Proof of the infinitude of primes

Theorem: There are infinitely many prime numbers.

Proof: Suppose not. Assume toward contradiction that there exists a finite set of all prime numbers: $P_{n}=\left \{ p_{1},p_{2},...\,, p_{n}\right \}$.
Let $M \epsilon \,\mathbb{N}= \prod _{i=1}^{n} p_{i}$. Consider $N = 1 + M > 1$.

By the Fundamental Theorem of Arithmetic, there must exist some prime $p_{i} \,\epsilon \, P$ such that $(M\mod \,p_{i}) = (N\mod \,p_{i}) = 0$. But, this is impossible, as, for all i, $p_{i} > 1$ and $N – M = 1$.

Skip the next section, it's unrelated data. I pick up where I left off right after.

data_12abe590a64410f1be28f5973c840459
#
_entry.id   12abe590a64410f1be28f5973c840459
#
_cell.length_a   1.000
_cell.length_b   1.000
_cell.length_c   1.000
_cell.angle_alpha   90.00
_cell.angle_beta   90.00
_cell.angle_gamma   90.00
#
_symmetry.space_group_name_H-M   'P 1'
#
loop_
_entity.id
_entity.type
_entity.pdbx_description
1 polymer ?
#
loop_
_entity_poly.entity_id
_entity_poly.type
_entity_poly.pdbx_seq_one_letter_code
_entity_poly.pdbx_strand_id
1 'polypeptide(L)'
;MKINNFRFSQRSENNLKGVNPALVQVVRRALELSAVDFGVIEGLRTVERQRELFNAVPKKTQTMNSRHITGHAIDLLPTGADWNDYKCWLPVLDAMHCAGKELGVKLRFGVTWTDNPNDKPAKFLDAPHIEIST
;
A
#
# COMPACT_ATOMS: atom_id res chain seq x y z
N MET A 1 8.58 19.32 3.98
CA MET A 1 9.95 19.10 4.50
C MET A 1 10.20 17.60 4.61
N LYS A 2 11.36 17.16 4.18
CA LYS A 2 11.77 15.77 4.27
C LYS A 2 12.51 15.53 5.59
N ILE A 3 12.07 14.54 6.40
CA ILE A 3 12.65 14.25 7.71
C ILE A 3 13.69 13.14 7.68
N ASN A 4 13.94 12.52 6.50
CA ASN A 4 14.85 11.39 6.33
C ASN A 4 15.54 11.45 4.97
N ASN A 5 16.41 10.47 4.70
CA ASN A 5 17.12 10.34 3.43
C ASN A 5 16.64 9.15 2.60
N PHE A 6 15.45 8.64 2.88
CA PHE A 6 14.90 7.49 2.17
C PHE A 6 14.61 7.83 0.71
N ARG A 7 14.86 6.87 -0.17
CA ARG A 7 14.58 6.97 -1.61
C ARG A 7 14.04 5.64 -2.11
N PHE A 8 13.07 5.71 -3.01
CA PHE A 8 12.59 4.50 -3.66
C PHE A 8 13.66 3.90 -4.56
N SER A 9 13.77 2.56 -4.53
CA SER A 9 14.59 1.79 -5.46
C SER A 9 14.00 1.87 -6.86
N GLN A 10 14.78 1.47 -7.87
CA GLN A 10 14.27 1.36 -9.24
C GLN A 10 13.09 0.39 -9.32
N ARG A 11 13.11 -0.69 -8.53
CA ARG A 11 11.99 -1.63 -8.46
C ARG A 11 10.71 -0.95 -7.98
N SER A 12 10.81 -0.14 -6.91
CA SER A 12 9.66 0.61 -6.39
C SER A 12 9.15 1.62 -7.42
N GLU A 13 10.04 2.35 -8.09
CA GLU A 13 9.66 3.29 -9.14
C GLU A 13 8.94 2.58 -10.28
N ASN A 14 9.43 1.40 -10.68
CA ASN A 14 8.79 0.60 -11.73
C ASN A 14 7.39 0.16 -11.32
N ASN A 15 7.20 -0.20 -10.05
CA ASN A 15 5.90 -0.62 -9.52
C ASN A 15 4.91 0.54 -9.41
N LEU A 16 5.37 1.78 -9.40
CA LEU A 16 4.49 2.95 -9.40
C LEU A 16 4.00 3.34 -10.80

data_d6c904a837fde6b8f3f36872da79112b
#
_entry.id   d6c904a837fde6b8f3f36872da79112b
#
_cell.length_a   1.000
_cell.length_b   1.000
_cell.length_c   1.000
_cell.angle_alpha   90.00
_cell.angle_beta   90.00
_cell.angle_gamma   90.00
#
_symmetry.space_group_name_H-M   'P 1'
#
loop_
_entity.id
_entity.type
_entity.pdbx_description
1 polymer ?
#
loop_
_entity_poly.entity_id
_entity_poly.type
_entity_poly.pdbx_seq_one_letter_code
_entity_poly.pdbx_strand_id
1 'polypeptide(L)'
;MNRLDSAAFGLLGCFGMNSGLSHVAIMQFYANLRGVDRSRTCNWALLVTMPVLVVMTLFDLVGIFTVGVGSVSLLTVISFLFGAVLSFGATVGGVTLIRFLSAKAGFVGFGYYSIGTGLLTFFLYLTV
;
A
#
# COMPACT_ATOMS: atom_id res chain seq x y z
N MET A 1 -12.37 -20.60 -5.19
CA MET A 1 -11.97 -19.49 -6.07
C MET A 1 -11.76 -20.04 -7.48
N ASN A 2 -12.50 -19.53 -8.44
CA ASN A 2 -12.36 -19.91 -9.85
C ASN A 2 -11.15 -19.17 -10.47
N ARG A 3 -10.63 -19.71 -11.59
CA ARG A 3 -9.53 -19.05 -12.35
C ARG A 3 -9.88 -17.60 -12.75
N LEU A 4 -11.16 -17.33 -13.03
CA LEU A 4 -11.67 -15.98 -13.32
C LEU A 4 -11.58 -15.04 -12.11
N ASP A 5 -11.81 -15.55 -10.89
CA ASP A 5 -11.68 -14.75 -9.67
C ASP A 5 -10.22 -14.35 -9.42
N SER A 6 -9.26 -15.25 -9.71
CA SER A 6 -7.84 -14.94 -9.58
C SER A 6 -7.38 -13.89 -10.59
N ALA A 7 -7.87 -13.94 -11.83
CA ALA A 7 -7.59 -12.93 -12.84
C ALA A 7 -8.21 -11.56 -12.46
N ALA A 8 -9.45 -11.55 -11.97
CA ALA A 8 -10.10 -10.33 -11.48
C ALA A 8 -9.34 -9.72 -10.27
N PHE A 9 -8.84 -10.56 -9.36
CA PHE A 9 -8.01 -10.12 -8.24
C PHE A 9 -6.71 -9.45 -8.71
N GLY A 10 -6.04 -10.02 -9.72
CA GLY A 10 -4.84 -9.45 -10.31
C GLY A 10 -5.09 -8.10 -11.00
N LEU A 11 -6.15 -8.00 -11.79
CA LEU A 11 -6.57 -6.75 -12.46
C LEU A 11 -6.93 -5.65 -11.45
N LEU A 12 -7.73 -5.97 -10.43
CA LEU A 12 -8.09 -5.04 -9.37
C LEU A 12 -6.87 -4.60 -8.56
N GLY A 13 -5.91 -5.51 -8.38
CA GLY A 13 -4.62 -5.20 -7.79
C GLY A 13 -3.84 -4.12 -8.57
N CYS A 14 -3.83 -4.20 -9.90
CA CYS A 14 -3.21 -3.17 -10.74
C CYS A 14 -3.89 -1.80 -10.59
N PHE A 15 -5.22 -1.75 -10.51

Thus, by contradiction the set P of all prime numbers cannot be finite.

page revision: 2, last edited: 25 Jan 2018 00:24
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